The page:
Terrorizing students the perils challenges and rewards of teaching about terrorism
This presentation is the property of its rightful owner.
Sponsored Links
1 / 12

Terrorizing Students: The Perils, Challenges, and Rewards of Teaching about Terrorism PowerPoint PPT Presentation


  • 70 Views
  • Uploaded on
  • Presentation posted in: General

Terrorizing Students: The Perils, Challenges, and Rewards of Teaching about Terrorism. Dr. Steve Hewitt Dept. of American and Canadian Studies. Introduction. unique UK environment for historical reasons but in present for legal reasons. The Positives (for both student and instructor).

Download Presentation

Terrorizing Students: The Perils, Challenges, and Rewards of Teaching about Terrorism

An Image/Link below is provided (as is) to download presentation

Download Policy: Content on the Website is provided to you AS IS for your information and personal use and may not be sold / licensed / shared on other websites without getting consent from its author.While downloading, if for some reason you are not able to download a presentation, the publisher may have deleted the file from their server.


- - - - - - - - - - - - - - - - - - - - - - - - - - E N D - - - - - - - - - - - - - - - - - - - - - - - - - -

Presentation Transcript


Terrorizing students the perils challenges and rewards of teaching about terrorism

Terrorizing Students: The Perils, Challenges, and Rewards of Teaching about Terrorism

Dr. Steve Hewitt

Dept. of American and

Canadian Studies


Introduction

Introduction

  • unique UK environment for historical reasons but in present for legal reasons


The positives for both student and instructor

The Positives (for both student and instructor)

  • relevance to the present

  • opportunity to understand current issues in an historical context

  • chance for students to learn that key concepts regularly discussed by politicians and media are not fixed

  • access to practitioners (not [yet] terrorists)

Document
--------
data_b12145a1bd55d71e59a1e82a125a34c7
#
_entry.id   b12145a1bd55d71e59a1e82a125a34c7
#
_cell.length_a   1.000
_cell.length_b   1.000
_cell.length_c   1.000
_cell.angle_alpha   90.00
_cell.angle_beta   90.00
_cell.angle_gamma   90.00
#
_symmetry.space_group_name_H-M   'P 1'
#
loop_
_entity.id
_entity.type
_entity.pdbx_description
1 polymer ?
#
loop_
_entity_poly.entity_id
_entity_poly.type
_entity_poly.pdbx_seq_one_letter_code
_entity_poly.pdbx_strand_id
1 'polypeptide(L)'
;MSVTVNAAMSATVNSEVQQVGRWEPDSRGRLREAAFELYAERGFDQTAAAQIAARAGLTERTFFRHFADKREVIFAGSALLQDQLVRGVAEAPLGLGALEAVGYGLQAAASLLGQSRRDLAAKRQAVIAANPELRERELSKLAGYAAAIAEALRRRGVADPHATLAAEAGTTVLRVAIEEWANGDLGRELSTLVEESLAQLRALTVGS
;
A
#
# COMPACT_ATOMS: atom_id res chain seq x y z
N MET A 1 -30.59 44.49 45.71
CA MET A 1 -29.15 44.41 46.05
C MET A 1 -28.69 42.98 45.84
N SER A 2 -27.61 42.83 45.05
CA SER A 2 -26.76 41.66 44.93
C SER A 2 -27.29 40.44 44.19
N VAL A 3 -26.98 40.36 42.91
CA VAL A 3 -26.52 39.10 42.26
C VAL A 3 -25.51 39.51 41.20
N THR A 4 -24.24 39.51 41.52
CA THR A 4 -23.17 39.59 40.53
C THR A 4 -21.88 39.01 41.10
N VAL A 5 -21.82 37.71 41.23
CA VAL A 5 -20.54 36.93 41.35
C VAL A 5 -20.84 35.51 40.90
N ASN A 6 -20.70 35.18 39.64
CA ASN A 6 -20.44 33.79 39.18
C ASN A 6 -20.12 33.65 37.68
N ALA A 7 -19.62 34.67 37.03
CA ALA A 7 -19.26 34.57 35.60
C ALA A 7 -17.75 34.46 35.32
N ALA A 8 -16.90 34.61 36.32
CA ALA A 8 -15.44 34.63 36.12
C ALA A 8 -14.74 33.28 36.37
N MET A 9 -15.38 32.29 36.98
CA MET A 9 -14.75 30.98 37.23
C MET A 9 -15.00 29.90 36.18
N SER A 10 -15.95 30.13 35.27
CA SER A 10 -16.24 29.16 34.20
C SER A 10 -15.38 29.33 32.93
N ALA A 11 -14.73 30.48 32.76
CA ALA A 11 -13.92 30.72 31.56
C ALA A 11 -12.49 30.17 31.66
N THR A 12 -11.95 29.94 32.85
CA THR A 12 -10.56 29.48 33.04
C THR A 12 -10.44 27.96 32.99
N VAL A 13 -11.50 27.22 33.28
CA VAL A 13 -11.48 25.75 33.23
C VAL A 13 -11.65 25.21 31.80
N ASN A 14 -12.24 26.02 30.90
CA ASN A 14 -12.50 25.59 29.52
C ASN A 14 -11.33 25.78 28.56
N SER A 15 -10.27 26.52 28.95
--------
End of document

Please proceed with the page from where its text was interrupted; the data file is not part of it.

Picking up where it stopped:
The negatives

The Negatives

  • politicized topic and relevance to present creates potential for conflict, discord among students

  • the big one: possibility of arrest, conviction and imprisonment of students and/or lecturer


The impact of uk terrorism law on teaching terrorism terrorism act 2000

The Impact of UK Terrorism Law on Teaching Terrorism: Terrorism Act 2000

  • S57 Possession for terrorist purposes.

  • (1)A person commits an offence if he possesses an article in circumstances which give rise to a reasonable suspicion that his possession is for a purpose connected with the commission, preparation or instigation of an act of terrorism.

  • (2)It is a defence for a person charged with an offence under this section to prove that his possession of the article was not for a purpose connected with the commission, preparation or instigation of an act of terrorism.

  • S58 Collection of information.

  • (1)A person commits an offence if—

  • (a)he collects or makes a record of information of a kind likely to be useful to a person committing or preparing an act of terrorism, or

  • (b)he possesses a document or record containing information of that kind.

  • (2)In this section “record” includes a photographic or electronic record.

  • (3)It is a defence for a person charged with an offence under this section to prove that he had a reasonable excuse for his action or possession.


Terrorism act 2006

Terrorism Act 2006

  • S2 Dissemination of terrorist publications

  • (2)For the purposes of this section a person engages in conduct falling within this subsection if he—

  • (a)distributes or circulates a terrorist publication;

  • (b)gives, sells or lends such a publication;

  • (c)offers such a publication for sale or loan;

  • (d)provides a service to others that enables them to obtain, read, listen to or look at such a publication, or to acquire it by means of a gift, sale or loan;

  • (e)transmits the contents of such a publication electronically; or